Reviews for Best European Fiction 2011

Library Journal Reviews 2010 November #2

In only its second year, this series has become one of the most vital literary anthologies around. A whole new group of authors, introduced by editor Hemon and Irish novelist Colum McCann, is on hand to "draw the border line, then step beyond it." This year's installment increases the number of countries represented from 30 to 37 (Belarus, Cyprus, Germany, and Montenegro are among the new additions) and arranges the stories in reverse alphabetical order by country. The anthology remains best suited for browsing and cherry-picking a story or two at a time, however, so the order is inconsequential. Highlights for 2011 include a darkly comic clash of cultures by Lucian Dan Teodorovici of Romania, the musings of a Soviet female clown by Anita Konkka of Finland, a literary mystery set in an army barracks by Drago Jancar of Slovenia, and explorative feminist fiction by Verena Stefan of Switzerland. VERDICT The quality of the stories is again uniformly excellent, so readers should not be deterred by the lack of household names. A powerful story by England's Hilary Mantel (Wolf Hall) is the primary exception and provides a good entry point. Greece and Sweden remain absent, the latter a missed opportunity to introduce American readers to an alternative to Stieg Larsson. Maybe next year.--Forest Turner, Suffolk Cty. House of Correction Lib., Boston

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Publishers Weekly Reviews 2010 September #1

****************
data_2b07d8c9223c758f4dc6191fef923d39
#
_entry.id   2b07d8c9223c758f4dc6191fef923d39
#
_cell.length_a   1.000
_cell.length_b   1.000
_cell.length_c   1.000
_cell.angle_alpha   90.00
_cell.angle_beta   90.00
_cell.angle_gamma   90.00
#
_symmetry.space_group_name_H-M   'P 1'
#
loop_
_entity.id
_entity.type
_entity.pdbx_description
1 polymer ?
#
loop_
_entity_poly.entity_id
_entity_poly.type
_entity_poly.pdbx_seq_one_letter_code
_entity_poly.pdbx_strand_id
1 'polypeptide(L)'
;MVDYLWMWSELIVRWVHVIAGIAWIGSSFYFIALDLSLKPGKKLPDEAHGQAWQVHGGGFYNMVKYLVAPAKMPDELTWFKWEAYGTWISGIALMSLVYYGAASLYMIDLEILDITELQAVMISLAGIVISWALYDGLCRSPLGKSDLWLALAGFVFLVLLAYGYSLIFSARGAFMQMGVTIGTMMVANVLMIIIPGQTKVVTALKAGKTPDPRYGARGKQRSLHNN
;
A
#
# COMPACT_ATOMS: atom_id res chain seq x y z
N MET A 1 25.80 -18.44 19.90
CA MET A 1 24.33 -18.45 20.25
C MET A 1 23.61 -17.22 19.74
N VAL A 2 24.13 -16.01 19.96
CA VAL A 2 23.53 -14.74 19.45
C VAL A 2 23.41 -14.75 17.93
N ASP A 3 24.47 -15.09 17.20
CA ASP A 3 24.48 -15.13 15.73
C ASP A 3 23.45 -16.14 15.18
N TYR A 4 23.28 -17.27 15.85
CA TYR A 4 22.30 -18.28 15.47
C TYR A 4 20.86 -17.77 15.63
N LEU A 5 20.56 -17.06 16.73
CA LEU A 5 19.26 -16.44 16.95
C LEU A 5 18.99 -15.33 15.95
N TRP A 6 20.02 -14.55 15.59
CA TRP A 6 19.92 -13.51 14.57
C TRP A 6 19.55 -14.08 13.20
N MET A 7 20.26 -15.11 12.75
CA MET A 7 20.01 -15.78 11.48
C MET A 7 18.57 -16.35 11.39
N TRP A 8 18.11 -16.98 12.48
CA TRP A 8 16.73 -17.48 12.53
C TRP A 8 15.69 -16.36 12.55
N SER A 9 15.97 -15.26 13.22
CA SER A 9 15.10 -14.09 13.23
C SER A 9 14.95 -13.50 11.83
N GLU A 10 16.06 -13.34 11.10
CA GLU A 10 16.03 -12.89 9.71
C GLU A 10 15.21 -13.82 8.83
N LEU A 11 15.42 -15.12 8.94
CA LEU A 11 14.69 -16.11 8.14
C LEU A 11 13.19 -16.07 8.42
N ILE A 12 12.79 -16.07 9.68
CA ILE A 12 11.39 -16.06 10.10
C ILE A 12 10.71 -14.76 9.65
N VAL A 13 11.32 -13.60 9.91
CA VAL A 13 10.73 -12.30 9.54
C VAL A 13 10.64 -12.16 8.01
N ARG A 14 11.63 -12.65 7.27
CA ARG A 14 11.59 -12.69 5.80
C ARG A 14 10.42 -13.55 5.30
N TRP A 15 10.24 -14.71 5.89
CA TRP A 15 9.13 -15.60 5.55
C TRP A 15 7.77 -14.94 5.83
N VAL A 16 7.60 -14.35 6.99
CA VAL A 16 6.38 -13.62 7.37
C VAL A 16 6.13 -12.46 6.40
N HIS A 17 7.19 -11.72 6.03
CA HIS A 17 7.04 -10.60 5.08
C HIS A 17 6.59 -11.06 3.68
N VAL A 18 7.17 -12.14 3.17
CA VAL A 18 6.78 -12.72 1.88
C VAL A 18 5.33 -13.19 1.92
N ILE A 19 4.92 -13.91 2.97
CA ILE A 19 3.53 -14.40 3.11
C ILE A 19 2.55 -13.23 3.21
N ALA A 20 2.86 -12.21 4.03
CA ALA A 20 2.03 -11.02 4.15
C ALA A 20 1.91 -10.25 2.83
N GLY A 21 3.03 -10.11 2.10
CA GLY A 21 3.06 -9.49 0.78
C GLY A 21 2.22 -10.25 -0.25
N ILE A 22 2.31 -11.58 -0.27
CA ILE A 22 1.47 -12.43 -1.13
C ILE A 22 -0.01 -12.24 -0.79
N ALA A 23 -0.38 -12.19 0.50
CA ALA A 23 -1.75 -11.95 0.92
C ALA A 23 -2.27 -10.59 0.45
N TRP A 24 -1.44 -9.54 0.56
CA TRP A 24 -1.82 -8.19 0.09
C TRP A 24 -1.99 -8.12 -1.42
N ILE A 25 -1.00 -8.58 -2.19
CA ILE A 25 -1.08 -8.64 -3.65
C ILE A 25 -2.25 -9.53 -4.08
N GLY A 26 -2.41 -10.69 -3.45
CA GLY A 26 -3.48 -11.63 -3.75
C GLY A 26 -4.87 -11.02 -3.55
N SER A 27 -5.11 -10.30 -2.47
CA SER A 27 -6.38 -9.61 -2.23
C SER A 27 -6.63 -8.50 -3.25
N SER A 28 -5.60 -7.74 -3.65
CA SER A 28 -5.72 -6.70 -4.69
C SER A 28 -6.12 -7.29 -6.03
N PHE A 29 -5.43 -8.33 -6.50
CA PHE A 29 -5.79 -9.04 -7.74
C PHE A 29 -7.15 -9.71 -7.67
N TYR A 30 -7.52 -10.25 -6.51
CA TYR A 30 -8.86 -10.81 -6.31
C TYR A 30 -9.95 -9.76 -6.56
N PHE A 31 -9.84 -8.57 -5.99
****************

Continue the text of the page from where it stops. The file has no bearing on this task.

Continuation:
With authors ranging from the familiar (Hilary Mantel) to the obscure (Macedonia's Blaze Minevski) to the internationally acclaimed but underappreciated in the U.S.A. (Spain's Enrique Vila-Matas; Hungary's László Krasznahorkai; Poland's Olga Tokarczuk), the second volume of this lauded series makes good on the first's promise. Zurab Lezhava's "Sex for Fridge" is the madcap story of a Georgian woman who tries to trade her body for a discount on a run-down refrigerator. Iulian Ciocan's "Auntie Frosea" takes as its depressing protagonist an impoverished Moldovan housewife whose only knowledge of the world outside her village comes from the beamed-in Brazilian soap opera she's addicted to. There's also plenty of Euro-surrealism: Olga Tokarczuk's haunting "The Ugliest Woman in the World" tells the story of a man who marries and has kids with a rather unbecoming woman, while László Krasznahorkai's "The Bill" is a nine-page, one-sentence meditation on the zone between male desire and possession. With stories from Montenegro, Cyprus, and even tiny Liechtenstein aside works from Turkey, Estonia, and most of Western Europe, this edition packs both a stylistic punch and a satisfying range. (Nov.) Copyright 2010 PWxyz LLC